Boost your Child’s Brain Power

Posted on March 5, 2024

It’s back to school time! Back to slouching over books, over desks and computers, studying after hours, eyes glazed from the glare of a screen.

But will all that brain work alone be enough to unleash our kids’ full potential? What if giving them a chance to also be kids and run around, stretch, jump or dance or just let off steam, is the key to giving them the best shot at academic success?

Now, we can stop guessing this is a good idea, because, just this August, it was again scientifically confirmed that exercise doesn’t only enhance memory and allow children to be more attentive (other researchers have also reported similar findings for decades now), it also actually increases the brain’s grey matter, especially if your child is regularly active before they hit their teen years.

“Our work suggests that aerobically fit and physically fit children have improved brain health and superior cognitive [thinking] skills than their less-fit peers,” says Laura Chaddock-Heyman, a researcher at the University of Illinois in the US, who released the findings from a study just this August. “Hopefully, these findings will reinforce the importance of aerobic fitness during development and lead to additional physical activity opportunities in and out of the school environment.”

Two other recent studies found that fit kids are also more likely to have better language skills and to do better on standardized tests for math and reading. All work and no play makes kids dull and dopey? Well, maybe not quite. But, if you want your tween or teen to tap into their full potential – while also enjoying activities that give them a physical, emotional and mental boost, all in one go – then regularly attending group exercise sessions is the solution.

For many kids, however, we know that motivation is a problem. They either don’t enjoy the competitiveness of school sports or find the atmosphere in a class such as yoga – organized, for example, by the school in a side corner of science lab – may not have the ‘wow’ factor that drives them to stay with it.

Flex co-director Heather Thomas Shalabi has heard this first-hand. Many kids who have come to sessions of yoga, Pilates or Zumba (Latin dance) at Flex say they prefer to undertake groups sessions off campus, away from the books, friends yelling down the hallways, the smell of gym shoes.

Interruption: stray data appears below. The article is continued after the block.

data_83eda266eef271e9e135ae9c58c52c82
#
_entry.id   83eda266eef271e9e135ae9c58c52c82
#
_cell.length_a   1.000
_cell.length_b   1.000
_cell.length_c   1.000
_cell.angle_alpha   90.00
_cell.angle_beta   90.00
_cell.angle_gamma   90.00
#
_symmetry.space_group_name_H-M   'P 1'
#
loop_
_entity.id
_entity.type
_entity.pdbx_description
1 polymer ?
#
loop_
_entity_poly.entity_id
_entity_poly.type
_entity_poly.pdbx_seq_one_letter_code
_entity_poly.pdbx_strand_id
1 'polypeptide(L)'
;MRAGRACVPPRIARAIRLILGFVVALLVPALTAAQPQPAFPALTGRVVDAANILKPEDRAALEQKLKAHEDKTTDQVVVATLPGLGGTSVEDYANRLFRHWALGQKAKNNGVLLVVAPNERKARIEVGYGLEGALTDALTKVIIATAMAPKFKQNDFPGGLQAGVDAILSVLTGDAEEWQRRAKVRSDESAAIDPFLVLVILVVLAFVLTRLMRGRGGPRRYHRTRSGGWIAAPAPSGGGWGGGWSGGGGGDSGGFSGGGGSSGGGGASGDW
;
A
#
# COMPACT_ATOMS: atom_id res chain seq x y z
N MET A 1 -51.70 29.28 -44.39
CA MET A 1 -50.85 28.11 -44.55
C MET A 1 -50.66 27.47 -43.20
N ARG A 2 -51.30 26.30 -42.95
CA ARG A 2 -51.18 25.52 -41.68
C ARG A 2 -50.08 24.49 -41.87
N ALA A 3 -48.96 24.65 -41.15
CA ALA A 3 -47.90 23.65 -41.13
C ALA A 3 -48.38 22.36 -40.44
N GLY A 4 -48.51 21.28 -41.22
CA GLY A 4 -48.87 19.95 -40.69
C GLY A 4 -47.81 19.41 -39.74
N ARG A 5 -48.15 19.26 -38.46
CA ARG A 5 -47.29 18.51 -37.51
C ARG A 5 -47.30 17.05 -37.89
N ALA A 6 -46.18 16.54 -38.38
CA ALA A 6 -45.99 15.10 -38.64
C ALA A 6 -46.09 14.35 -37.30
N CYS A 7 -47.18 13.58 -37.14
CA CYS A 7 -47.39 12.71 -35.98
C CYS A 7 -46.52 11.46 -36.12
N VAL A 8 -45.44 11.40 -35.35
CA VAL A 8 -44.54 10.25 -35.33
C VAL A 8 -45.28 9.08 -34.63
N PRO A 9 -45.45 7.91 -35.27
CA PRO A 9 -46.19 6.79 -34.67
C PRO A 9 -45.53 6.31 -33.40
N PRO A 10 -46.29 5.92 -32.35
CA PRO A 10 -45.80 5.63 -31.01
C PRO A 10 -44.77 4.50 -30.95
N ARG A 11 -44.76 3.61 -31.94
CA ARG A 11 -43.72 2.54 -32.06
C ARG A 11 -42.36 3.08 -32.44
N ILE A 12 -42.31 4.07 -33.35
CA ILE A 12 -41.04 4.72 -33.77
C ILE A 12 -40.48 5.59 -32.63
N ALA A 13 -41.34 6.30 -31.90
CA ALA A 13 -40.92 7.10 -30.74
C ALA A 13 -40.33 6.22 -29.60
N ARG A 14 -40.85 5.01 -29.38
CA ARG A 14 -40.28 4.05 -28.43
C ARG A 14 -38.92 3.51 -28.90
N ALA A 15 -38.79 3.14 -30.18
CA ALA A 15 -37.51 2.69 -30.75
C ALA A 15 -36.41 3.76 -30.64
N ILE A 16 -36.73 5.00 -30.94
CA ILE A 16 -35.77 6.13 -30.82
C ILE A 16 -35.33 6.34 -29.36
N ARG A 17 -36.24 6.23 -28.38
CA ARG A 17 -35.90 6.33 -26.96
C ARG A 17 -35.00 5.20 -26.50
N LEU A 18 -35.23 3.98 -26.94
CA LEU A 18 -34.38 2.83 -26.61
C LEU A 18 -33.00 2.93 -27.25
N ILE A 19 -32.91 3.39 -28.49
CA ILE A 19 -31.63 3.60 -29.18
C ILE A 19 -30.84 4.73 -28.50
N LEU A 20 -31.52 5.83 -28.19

“Group exercise in a studio environment that is not at the school allows a child to have something that is a real haven, just for them,” says Heather. “When we had a group of school kids come into the studio once for a yoga try out, they all commented to me afterwards about how much more they enjoyed the class compared to ones they’d tried at school, primarily because of the calm environment, the view, the music, the modern interiors and props, such as blocks and blankets. They really take to the professional ambience.

“They don’t get that kind of thing in the school gym or at home. At the studio, it’s out of that normal, every-day classroom environment, so they tend to put their best foot forward. It is something they have chosen to do instead of being just another compulsory PE class.”

Watch these interviews of young Pilates students, filmed at the Pilates Method Alliance conference in 2013

Furthermore, Heather stresses the importance of training with professionals who have specific knowledge in a discipline such as yoga and Pilates, rather than a PE teacher, dealing with methods they aren’t necessarily deeply trained in.  “Doing such exercises correctly from the start is key to ensuring consistent results,” and avoiding injury, says Heather.

She adds that Pilates is fast becoming “the new darling of kids’ fitness programs”, primarily because of its emphasis on intrinsic core and postural muscles, which can be very weak in desk-bound teens particularly. It’s also seen as a perfect adjunct to those involved in competitive sports.

Pilates – with its focus on core strength and stability – really gives kids important tools for life, primarily the inherent knowledge of how to stand, sit, walk and play sport better, hopefully avoiding back and neck problems, today and in the future,” says Heather. “On top of this, they are getting the all-important physical exercise needed for better sleep and ultimately, better concentration at school.”

In Hong Kong, Flex has long had one of Hong Kong’s most comprehensive Teen and Kids’ programs. Older children can choose from the highly popular Teen Yoga to the thrill factor of Flying Pilates and the fast-paced Tween Zumba. For kids, there are classes in yoga, Pilates and dance for children as young as two.

Autumn classes are open for pre-registration now.

Flex follows the teachings of the Pilates Method Alliance f4 Youth. Please click here for more information.


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